Poland Signs Contract For MBDA Brimstone-Equipped Tank Destroyers
Poland is equipping itself with a new generation of tank destroyers armed with the UK-developed MBDA Brimstone anti-armor missile.
Warsaw’s Ottokar Brzoza program will use wheeled 4x4 vehicles equipped with launchers for 4-8 Brimstone missiles. The lightly armored vehicles will be able to stand off and engage tanks, using the Brimstone’s grid-square targeting mode that allows operators to mark a target grid and then launch the Brimstones to attack armored vehicles within that area.
Ukraine, which has taken delivery of some old UK stocks of Brimstone, has had success using the weapon in this way.
A contract to proceed with the program was signed on July 20. The agreed timeline will see the first tank-destroyer batteries be available for frontline use in three years or earlier, according to Polish Defense Minister Mariusz Błaszczak. “This is a very important project, and its implementation will significantly strengthen the Polish armed forces,” Błaszczak says.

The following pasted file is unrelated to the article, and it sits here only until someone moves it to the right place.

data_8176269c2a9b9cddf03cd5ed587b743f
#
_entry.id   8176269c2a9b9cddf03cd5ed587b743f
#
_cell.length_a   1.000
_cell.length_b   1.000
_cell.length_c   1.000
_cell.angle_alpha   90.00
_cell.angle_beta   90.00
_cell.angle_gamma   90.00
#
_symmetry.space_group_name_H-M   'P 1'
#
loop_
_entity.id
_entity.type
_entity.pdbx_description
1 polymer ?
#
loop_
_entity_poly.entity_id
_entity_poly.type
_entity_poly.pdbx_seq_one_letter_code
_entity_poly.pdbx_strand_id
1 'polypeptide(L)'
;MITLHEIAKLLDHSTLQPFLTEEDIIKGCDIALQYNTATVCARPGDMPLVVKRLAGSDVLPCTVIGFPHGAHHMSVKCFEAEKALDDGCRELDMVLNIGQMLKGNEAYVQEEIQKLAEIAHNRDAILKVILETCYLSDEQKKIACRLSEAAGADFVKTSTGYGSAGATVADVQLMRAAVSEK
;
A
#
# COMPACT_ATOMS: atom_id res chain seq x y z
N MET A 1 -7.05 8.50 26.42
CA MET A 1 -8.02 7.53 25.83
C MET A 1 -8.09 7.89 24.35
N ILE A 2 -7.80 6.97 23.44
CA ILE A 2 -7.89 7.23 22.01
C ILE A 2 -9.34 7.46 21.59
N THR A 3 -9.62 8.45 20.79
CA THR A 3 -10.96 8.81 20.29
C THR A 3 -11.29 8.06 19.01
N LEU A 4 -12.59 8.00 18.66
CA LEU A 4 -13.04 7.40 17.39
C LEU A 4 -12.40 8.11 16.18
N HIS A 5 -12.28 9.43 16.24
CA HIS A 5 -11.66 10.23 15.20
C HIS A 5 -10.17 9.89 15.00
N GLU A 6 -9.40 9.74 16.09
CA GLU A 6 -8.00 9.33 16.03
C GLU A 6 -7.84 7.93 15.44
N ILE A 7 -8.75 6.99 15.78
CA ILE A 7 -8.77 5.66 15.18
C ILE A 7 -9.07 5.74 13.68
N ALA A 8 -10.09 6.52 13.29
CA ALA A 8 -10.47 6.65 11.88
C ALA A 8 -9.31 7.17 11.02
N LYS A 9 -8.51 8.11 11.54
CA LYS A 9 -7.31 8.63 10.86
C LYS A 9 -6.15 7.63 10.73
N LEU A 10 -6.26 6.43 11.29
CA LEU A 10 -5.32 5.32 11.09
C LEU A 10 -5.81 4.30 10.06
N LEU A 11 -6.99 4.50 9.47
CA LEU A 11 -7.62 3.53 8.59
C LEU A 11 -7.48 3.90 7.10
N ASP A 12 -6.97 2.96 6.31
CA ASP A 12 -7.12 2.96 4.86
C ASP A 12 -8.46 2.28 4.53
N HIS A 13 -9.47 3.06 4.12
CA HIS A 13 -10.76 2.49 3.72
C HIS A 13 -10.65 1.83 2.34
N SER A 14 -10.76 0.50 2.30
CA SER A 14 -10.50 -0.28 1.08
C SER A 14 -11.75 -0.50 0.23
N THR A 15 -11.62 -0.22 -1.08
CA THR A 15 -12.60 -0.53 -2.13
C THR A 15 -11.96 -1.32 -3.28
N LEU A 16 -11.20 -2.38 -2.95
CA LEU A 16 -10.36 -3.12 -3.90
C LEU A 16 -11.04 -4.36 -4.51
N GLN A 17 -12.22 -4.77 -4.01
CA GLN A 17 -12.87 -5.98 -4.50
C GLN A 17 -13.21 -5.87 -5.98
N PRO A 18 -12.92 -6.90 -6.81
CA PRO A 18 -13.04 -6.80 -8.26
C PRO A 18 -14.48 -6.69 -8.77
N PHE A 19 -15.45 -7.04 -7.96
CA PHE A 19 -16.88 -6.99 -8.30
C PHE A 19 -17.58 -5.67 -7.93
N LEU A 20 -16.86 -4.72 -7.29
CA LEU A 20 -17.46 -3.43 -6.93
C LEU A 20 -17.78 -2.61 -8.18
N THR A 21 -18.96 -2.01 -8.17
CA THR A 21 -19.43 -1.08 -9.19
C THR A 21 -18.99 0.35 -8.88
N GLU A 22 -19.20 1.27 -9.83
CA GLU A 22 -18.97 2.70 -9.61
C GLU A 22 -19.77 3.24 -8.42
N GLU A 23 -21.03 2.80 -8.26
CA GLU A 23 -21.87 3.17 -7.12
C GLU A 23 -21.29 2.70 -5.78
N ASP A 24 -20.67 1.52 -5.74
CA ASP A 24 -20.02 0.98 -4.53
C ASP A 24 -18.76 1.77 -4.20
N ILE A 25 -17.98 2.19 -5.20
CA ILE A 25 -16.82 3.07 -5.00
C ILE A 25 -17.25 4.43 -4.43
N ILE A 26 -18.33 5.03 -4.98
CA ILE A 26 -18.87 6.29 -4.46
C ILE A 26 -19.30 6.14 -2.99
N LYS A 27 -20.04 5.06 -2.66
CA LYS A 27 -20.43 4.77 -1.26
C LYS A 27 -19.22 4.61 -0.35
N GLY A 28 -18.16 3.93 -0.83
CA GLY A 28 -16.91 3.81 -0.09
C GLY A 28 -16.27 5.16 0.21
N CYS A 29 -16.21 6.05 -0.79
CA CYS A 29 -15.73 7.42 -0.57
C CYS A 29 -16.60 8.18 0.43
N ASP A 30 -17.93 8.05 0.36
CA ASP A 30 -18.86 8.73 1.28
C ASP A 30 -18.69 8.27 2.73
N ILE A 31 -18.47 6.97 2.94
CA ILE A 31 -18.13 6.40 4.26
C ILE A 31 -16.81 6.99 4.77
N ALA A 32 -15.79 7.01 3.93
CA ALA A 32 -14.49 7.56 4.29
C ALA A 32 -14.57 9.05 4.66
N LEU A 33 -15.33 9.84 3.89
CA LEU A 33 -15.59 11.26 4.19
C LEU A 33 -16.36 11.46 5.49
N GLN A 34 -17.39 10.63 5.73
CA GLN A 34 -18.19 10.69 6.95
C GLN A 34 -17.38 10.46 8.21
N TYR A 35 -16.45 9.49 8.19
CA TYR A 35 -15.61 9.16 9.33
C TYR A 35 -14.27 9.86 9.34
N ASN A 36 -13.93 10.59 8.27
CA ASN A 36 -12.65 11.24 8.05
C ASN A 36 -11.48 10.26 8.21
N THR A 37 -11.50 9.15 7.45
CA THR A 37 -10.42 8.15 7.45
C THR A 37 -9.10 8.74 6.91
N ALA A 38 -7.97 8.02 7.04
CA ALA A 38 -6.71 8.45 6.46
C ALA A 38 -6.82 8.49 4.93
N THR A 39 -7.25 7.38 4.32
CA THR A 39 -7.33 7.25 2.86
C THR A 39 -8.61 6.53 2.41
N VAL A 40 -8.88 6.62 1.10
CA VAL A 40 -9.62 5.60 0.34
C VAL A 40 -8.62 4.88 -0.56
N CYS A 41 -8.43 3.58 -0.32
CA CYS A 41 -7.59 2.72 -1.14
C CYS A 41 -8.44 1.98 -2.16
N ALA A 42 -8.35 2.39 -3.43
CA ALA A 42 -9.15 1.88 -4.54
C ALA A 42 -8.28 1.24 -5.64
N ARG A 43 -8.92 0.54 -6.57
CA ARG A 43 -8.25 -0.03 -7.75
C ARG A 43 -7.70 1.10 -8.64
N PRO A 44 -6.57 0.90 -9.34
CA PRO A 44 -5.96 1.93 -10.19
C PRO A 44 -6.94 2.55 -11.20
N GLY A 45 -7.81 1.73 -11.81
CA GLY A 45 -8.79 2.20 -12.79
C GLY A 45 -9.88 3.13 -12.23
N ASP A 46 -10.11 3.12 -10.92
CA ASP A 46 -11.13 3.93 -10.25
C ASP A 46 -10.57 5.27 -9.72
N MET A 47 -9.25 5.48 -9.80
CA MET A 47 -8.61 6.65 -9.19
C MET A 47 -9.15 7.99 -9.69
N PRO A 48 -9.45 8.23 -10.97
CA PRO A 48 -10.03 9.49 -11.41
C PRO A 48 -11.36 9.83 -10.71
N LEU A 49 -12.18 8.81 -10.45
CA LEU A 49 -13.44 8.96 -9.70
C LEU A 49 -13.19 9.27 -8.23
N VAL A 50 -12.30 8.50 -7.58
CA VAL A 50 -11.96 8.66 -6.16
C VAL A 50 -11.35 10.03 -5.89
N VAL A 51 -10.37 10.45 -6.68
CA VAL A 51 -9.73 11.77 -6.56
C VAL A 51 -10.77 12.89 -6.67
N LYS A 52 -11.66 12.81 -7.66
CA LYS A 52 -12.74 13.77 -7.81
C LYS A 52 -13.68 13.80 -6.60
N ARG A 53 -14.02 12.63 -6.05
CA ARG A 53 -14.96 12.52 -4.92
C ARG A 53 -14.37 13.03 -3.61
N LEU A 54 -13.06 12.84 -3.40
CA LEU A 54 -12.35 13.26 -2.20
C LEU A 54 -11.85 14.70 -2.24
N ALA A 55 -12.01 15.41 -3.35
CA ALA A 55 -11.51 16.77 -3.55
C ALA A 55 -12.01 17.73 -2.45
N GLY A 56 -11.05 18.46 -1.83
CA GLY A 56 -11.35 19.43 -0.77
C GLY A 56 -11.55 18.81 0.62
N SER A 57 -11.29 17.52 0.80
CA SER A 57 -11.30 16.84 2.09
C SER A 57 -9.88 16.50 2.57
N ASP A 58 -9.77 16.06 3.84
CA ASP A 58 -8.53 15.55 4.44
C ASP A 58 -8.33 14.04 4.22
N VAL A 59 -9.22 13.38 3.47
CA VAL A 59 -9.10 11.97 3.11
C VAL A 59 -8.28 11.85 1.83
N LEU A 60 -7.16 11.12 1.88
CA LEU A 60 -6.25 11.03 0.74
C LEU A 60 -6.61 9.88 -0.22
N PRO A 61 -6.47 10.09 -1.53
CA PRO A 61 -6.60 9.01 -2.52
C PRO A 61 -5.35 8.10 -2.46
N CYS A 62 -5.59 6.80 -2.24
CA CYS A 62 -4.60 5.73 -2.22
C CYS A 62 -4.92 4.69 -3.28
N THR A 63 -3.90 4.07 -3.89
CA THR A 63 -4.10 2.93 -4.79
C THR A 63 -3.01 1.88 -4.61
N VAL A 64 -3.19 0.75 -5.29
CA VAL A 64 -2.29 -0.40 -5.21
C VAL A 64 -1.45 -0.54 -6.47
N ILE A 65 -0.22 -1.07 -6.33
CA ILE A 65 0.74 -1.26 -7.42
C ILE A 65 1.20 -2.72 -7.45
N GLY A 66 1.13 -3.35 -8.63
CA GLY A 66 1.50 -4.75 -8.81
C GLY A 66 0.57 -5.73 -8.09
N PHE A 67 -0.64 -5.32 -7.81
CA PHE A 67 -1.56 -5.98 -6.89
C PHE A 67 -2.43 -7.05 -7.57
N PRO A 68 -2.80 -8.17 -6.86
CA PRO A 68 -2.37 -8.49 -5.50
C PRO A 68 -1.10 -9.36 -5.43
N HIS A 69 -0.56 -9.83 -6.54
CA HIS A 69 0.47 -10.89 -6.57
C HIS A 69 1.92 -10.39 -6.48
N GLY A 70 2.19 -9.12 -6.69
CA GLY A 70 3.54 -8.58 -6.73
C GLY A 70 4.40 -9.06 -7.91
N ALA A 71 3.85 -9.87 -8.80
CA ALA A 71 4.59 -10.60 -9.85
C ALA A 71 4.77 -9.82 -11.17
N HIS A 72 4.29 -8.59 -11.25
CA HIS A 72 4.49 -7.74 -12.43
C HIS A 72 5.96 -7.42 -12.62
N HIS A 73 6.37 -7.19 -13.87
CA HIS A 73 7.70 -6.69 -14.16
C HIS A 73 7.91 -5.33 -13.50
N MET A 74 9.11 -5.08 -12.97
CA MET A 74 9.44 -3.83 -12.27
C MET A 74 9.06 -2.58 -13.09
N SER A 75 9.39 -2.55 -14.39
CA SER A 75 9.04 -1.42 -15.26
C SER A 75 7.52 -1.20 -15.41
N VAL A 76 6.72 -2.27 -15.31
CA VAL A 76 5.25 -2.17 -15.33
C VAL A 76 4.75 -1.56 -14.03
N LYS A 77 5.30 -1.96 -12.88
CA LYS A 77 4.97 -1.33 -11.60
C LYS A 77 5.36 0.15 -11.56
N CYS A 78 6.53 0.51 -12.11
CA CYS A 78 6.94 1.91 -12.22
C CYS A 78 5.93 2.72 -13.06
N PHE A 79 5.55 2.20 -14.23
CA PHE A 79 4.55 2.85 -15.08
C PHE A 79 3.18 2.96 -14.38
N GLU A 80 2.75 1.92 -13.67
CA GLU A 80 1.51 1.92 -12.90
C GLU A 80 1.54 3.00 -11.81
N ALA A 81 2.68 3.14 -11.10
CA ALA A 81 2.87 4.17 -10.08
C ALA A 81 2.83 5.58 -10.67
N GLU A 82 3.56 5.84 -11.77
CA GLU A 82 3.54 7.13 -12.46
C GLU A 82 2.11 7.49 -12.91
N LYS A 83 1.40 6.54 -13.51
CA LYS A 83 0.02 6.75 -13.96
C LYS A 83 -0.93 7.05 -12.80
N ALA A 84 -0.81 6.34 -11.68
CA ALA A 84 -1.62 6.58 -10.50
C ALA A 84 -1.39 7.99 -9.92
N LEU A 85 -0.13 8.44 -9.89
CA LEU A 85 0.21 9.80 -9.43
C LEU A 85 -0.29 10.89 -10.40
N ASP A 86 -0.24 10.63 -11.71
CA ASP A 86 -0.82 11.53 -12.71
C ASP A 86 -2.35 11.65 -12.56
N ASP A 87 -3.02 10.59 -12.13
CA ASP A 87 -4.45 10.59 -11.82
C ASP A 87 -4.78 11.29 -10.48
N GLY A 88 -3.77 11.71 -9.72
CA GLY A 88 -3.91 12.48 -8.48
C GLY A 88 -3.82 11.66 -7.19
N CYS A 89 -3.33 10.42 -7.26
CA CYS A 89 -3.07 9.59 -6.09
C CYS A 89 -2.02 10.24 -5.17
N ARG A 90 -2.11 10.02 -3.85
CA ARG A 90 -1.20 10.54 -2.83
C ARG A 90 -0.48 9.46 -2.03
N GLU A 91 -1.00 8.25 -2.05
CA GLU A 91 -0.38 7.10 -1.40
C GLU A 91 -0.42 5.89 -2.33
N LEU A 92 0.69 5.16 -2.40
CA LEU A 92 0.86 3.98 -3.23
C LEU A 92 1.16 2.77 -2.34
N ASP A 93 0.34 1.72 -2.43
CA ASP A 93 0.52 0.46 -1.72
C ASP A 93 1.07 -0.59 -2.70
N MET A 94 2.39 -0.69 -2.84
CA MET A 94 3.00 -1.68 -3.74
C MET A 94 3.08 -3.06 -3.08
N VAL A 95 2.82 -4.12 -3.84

The systems would first be used to equip a Polish Army unit in Suwałki, a Polish city that sits between Russia and Kaliningrad, which is geographically separated from Russia by Lithuania and Poland.
Błaszczak describes the Brimstone, which is typically considered to be an air-to-ground weapon as it is integrated on the Eurofighter Typhoon, as a “high-quality, high-class” missile.
As well as the missile-firing vehicles, the program will also acquire vehicles for command and control, reconnaissance, ammunition transport, medical evacuation and for use as a mobile workshop to support the battery.
Industry partners in the program include Polish Armaments Group (PGZ) and a consortium that includes Huta Stalowa Wola SA, MESKO SA and Polish defense electronics supplier WZE SA.
The announcement comes as Poland accelerates several key defense procurements after Russia’s invasion of Ukraine. Warsaw has recently signed off on the purchase of Leonardo AW149 battlefield support helicopters, a contract worth $1.82 billion. MBDA missiles will also equip the country’s new Narew short-range air defense system, which was approved in April.